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You may have caught wind of a game development tool Activision Blizzard touted over the past week, referred to as the “Diversity Space Tool” in shorthand. Developed by subsidiary King (the Swedish developer who makes Candy Crush Saga, among others), it basically has a set of metrics to judge a game’s “diversity” by allocating points for things like race, ethnicity, gender, body type, and so on. Basically, it tries to take the complicated struggle for diversity and inclusion in media and water it down into an objective graph that treats being a straight white able-bodied cis dude as the default.

The graph is either morbidly hilarious or grimly dystopian depending on who you ask (I’d say both) and multiple ABK devs denied using the tool, roasting it alongside the general public. It was to the point that the company attempted to clarify its usage. But eyes were on it now. This wasn’t a new toy — it went back to 2016. And Twitter power user UltimaShadowX brought attention to a GDC 2017 talk from King developers where they used the tool to analyze a number of games: including Super Mario Run to The Legend of Zelda: Twilight Princess.



It’s an inherently hilarious demonstration that proves the inefficacy of the tool in actual practice — the selection of characters from both franchises are incomplete, and presumptions are made that are just straight up bewildering. The presenters give Mario points for having two female characters out of five selected (we all know Mario to be a feminist franchise, after all) and call the characters “presumably straight” (have you seen Bowser fanart on the internet?) before clearly not knowing much about the Zelda characters they discuss. They seem generally stiff and unprepared, which doesn’t help sell the idea that Toad and Toadette are children (which is an interesting interpretation, at least).

Now, examining the diversity of Nintendo games is not an inherently bad practice. It’d be perfectly reasonable to look at the Mario cast, notice that all the human characters have the same light skin tone, and think about why that is. Nothing like “cancellation” or whatever you’d call it, but having a discussion about these issues through a critical lens is warranted and usually helpful. The problem with ABK’s tool is not that it’s tackling these issues, but that it seeks a simple quantitative solution to a complex qualitative problem. And I do think it’s worth noting that among Nintendo’s more recent franchises — Splatoon and ARMS as examples — there is a bit more variety in skin tone and general appearance.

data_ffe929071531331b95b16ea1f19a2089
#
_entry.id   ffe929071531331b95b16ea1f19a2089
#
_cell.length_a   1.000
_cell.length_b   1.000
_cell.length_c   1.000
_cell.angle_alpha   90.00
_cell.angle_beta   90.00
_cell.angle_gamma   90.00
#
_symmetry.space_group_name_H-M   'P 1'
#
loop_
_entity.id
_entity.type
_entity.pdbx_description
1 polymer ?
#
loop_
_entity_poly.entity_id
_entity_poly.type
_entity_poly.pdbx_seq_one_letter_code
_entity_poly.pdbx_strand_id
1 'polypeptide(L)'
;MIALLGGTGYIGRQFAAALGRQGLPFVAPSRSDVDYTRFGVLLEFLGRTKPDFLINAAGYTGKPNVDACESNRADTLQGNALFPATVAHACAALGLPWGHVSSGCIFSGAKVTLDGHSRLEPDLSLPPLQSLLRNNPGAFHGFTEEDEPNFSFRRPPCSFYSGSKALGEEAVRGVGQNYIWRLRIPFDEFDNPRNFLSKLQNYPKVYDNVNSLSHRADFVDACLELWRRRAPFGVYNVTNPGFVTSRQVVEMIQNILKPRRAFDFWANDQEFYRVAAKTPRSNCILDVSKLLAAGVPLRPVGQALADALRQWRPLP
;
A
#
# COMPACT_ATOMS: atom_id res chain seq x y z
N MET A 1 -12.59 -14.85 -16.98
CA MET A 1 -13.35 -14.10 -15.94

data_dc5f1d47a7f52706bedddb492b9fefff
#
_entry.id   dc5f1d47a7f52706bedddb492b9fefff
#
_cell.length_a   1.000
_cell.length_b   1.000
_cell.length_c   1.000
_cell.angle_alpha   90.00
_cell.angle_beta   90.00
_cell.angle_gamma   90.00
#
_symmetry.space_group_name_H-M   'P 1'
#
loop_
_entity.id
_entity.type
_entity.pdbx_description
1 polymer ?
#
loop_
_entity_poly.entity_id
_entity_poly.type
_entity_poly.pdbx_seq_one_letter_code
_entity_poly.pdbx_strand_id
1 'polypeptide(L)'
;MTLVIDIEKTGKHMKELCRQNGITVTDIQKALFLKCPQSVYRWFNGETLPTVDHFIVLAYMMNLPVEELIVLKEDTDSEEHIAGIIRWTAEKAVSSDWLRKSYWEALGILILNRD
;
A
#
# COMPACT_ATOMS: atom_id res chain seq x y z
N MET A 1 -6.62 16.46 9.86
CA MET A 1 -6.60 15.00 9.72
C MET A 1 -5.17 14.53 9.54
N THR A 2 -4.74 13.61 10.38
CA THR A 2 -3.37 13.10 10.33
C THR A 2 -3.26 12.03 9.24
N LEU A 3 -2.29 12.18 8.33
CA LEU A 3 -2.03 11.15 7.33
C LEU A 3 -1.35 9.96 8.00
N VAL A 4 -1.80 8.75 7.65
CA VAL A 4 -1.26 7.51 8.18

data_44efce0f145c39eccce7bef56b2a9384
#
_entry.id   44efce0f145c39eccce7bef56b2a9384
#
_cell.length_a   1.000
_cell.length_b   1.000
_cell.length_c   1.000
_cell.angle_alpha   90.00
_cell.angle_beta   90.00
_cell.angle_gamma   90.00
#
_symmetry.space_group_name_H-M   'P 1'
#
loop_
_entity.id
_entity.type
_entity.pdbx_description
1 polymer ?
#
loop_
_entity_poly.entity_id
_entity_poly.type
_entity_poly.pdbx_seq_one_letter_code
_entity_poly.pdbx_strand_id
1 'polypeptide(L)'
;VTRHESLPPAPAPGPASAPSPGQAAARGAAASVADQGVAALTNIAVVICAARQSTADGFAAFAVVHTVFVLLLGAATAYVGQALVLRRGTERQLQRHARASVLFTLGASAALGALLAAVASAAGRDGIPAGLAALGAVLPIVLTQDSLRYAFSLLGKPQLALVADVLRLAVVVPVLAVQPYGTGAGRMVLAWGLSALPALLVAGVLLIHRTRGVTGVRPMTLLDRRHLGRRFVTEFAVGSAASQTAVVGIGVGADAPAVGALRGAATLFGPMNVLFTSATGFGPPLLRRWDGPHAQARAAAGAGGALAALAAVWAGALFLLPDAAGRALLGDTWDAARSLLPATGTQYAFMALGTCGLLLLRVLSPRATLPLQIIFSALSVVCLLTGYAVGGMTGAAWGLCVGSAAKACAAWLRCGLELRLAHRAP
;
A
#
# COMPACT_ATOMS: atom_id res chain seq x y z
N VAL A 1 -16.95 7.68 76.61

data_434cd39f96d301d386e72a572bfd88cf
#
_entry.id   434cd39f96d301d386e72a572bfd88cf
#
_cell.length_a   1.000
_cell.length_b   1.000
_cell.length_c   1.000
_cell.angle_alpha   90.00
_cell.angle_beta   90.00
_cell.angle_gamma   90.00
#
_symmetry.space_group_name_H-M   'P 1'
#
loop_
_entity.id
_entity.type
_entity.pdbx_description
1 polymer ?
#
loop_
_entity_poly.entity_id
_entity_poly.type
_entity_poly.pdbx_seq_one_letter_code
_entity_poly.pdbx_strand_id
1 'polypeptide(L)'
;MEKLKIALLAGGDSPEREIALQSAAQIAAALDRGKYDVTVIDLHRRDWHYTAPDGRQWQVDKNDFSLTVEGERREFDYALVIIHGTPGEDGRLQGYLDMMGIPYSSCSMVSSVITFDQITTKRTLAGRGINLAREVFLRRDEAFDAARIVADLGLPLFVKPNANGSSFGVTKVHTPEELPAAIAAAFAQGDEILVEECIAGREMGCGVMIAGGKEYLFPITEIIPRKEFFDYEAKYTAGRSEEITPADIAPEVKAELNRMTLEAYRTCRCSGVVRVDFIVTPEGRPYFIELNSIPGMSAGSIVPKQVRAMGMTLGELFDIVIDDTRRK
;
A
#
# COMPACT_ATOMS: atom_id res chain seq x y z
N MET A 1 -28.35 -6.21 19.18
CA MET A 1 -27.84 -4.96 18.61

The other issue with the tool is that it can actually run counter to its intended purpose. During the GDC talk, the presenters give Zelda points for Ganondorf’s race and ethnicity, as a dark-skinned man from a non-European culture. But he’s notably the villain of the series, and actual critics have pointed out the pernicious aspects of playing a white man defending a European-styled civilization from a black man of vaguely-middle eastern origins. Obviously the issues are complex (and again I’m not trying to cancel Ocarina of Time or anything), but it shows that merely having a character who ticks off diversity checkboxes isn’t enough. You have to think critically about “representation” beyond what an objective metric can tell you.

Anyway, feel free to speculate on what score you would get on the Diversity Space Tool. I’m a disabled trans lesbian without an hourglass figure so I think I’d score pretty dang high. 


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Written by Amelia Fruzzetti

A writer and Nintendo fan based in Seattle, Washington. When not working for NinWire, she can be found eating pasta, writing stories, and wondering about when Mother 3 is finally going to get an official localization.